Ohio judge tosses bar’s smoking ban violation
March 9th, 2010
by Vicky Eckenrode
Up now is a story about the first penalty imposed on an area bar or restaurant under North Carolina’s new smoking ban.
The Juggling Gypsy said it will fight the penalties, taking to the courts if necessary.
Another interesting court decision about a smoking ban came out of Ohio recently where a judge said a bar cited for violating the state’s workplace smoking ban did not have to pay more than $33,000 in fines.
In his ruling, the judge said the state’s health department exceeded its authority by making the bar responsible for its patrons’ behavior, according to an Associated Press article.
What’s interesting for us here in North Carolina, is Ohio’s three-year-old law is similar to the one North Carolina implemented at the beginning of the year.
Like in Ohio, bars (and restaurants in N.C.) are expected to post no-smoking signs, get rid of ashtrays and ask customers who light up to put out their cigarettes.
But in the Ohio judge’s ruling, he stated the business owners were not responsible for customers’ behaviors.
“They can ask patrons that are smoking to leave. Outside of these things, there is little property owners can do,” the judge wrote, according to the AP article.
He also wrote enforcers cannot automatically issue a violation.
“The Department of Health is going to have to do something that they have never done before: They’re going to have to investigate the site before they fine,” the judge wrote, according to The Columbus Dispatch’s Dispatch Politics. “They’re going to have to talk to the individual smoker.”
Ohio has issued more than 2,000 citations under its smoking ban law and imposed about $1 million in fines.
No smokers have been fined.
The state plans to appeal the judge’s ruling.

Bar owner circulating anti-smoking ban petition
by Meghan Torjussen
22 January 2010
It hasn’t been around very long, but some bar owners say North Carolina’s smoking ban is bad for business. A petition is circulating to repeal the law that prohibits smoking in bars.
Deborah Tinae owns Smitty’s Tavern in Monkey Junction. Although the smoking ban has been in place for less than a month, she’s seen profits slide.
Tinae has been going door to door, bar to bar, asking for signatures to help repeal the state’s ban. So far, she says she has received a good response, although some have chosen not to sign. Tinae has about 2,000 signatures from all over our five-county area.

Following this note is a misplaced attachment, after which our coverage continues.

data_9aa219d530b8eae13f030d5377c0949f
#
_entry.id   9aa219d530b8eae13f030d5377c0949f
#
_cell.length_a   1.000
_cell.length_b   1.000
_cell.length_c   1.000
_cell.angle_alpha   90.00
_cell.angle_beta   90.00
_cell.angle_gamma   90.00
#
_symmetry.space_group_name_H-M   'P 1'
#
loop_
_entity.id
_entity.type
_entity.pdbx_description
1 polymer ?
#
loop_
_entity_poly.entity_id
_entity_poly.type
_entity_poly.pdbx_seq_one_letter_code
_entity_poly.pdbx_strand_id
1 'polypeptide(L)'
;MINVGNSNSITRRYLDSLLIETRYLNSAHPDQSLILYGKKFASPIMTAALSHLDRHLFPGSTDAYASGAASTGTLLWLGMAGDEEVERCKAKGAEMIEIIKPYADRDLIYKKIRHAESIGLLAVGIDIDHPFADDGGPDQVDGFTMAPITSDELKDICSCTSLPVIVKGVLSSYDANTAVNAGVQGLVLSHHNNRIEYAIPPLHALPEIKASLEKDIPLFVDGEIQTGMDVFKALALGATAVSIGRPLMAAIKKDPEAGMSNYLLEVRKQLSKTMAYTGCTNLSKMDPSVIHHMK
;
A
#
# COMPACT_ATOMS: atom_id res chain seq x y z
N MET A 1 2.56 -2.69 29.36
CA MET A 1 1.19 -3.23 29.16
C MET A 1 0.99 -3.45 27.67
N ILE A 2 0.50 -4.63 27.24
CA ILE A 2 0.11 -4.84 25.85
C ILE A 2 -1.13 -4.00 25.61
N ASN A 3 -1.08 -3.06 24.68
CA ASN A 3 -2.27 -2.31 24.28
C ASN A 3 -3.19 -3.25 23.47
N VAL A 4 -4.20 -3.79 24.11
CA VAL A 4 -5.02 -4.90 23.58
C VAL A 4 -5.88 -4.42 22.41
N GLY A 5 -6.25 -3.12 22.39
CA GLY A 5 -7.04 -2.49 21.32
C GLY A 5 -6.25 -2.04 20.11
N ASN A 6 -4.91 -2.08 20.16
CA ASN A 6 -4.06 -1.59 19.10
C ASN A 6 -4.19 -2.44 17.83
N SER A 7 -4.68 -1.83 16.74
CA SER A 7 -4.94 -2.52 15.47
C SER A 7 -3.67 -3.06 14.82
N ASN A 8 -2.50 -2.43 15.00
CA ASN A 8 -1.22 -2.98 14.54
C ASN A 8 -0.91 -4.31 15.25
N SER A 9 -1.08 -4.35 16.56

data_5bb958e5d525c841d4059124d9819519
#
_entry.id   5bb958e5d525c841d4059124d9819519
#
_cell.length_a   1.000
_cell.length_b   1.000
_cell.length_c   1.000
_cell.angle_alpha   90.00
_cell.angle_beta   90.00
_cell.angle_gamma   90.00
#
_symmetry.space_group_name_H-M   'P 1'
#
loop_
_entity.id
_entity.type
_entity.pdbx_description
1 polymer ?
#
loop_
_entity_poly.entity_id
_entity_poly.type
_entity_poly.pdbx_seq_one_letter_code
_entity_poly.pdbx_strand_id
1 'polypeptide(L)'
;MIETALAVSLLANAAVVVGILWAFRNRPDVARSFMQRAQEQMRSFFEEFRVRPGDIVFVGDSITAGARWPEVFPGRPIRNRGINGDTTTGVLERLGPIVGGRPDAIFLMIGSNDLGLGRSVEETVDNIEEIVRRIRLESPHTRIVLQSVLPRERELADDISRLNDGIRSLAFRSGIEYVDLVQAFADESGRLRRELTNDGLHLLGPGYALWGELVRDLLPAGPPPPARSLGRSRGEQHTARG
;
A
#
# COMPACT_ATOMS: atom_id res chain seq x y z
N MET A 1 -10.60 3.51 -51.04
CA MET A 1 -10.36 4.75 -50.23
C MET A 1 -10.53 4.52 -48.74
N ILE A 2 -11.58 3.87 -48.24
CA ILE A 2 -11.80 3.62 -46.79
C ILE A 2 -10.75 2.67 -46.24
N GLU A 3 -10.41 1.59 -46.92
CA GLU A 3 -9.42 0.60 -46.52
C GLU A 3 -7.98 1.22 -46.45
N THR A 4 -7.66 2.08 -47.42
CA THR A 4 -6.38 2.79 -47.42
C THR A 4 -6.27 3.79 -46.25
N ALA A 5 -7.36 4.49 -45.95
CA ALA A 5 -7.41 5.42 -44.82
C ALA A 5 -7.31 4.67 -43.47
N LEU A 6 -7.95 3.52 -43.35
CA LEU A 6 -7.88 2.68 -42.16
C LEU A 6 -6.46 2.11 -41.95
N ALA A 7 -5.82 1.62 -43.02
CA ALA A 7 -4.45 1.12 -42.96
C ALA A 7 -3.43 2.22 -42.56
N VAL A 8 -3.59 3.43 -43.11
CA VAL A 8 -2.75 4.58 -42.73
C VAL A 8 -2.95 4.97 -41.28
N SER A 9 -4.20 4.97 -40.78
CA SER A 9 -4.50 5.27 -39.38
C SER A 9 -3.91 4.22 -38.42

It’s only been 20 days since the smoking ban took effect. Still Tinae says she realized after only two days, her business was going south.
“If it keeps going the way it is right now, we’re not going to be in existance very much longer,” she said. “We’re going to try and hang on as long as we can, keep pounding the pavement and keep calling till someone will take notice.”
Tinae plans to keep going until she has 20,000 signatures. Some bar managers downtown say they haven’t really seen a decrease in their business. As for Tinae, she says its an owners right to decide what happens in their bar. She is a non-smoker.

Legislators of North Carolina,
May 28, 2009
???? Morris Sheppard, a congressman from Texas who co-sponsored the original amending legislation for Alcohol Prohibition in 1918 predicted in 1930: “There is as much chance of repealing the 18th Amendment as there is for a hummingbird to fly to the planet Mars with the Washington Monument tied to its tail.”?
???? Nationwide alcohol Prohibition had been ushered in after a wave of massive hoopla in the 1910’s.? Helped along by unquestioning media lackeys, well funded Anti-Alcohol fanatics belonging to groups like the Anti-Saloon League and Women’s Christian Temperance U nion had prodded state legislatures to pass, first, state prohibition laws and, later, to ratify a constitutional amendment to prohibit the making, selling, and transporting of alcoholic beverages in the USA.